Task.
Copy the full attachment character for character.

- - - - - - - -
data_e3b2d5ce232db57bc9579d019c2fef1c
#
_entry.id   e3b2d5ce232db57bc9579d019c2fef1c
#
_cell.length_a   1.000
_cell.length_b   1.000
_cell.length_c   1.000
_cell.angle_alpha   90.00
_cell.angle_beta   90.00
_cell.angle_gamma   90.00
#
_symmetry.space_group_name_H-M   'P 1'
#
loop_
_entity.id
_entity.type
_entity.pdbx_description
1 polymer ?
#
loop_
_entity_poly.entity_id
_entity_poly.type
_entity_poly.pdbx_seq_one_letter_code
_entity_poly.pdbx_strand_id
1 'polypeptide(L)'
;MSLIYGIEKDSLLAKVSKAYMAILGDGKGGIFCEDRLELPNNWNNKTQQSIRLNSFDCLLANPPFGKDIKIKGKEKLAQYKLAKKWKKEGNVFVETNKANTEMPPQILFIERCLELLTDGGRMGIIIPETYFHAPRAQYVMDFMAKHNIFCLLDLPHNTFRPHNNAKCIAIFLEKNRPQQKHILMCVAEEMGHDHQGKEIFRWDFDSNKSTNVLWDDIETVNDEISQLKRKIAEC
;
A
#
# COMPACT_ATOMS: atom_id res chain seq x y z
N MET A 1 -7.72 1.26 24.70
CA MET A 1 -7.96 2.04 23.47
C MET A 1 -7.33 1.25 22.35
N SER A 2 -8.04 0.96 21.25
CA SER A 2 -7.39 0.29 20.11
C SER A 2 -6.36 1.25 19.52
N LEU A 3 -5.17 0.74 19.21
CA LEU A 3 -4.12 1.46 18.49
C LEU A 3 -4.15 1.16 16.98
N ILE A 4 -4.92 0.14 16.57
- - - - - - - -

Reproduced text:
data_e3b2d5ce232db57bc9579d019c2fef1c
#
_entry.id   e3b2d5ce232db57bc9579d019c2fef1c
#
_cell.length_a   1.000
_cell.length_b   1.000
_cell.length_c   1.000
_cell.angle_alpha   90.00
_cell.angle_beta   90.00
_cell.angle_gamma   90.00
#
_symmetry.space_group_name_H-M   'P 1'
#
loop_
_entity.id
_entity.type
_entity.pdbx_description
1 polymer ?
#
loop_
_entity_poly.entity_id
_entity_poly.type
_entity_poly.pdbx_seq_one_letter_code
_entity_poly.pdbx_strand_id
1 'polypeptide(L)'
;MSLIYGIEKDSLLAKVSKAYMAILGDGKGGIFCEDRLELPNNWNNKTQQSIRLNSFDCLLANPPFGKDIKIKGKEKLAQYKLAKKWKKEGNVFVETNKANTEMPPQILFIERCLELLTDGGRMGIIIPETYFHAPRAQYVMDFMAKHNIFCLLDLPHNTFRPHNNAKCIAIFLEKNRPQQKHILMCVAEEMGHDHQGKEIFRWDFDSNKSTNVLWDDIETVNDEISQLKRKIAEC
;
A
#
# COMPACT_ATOMS: atom_id res chain seq x y z
N MET A 1 -7.72 1.26 24.70
CA MET A 1 -7.96 2.04 23.47
C MET A 1 -7.33 1.25 22.35
N SER A 2 -8.04 0.96 21.25
CA SER A 2 -7.39 0.29 20.11
C SER A 2 -6.36 1.25 19.52
N LEU A 3 -5.17 0.74 19.21
CA LEU A 3 -4.12 1.46 18.49
C LEU A 3 -4.15 1.16 16.98
N ILE A 4 -4.92 0.14 16.57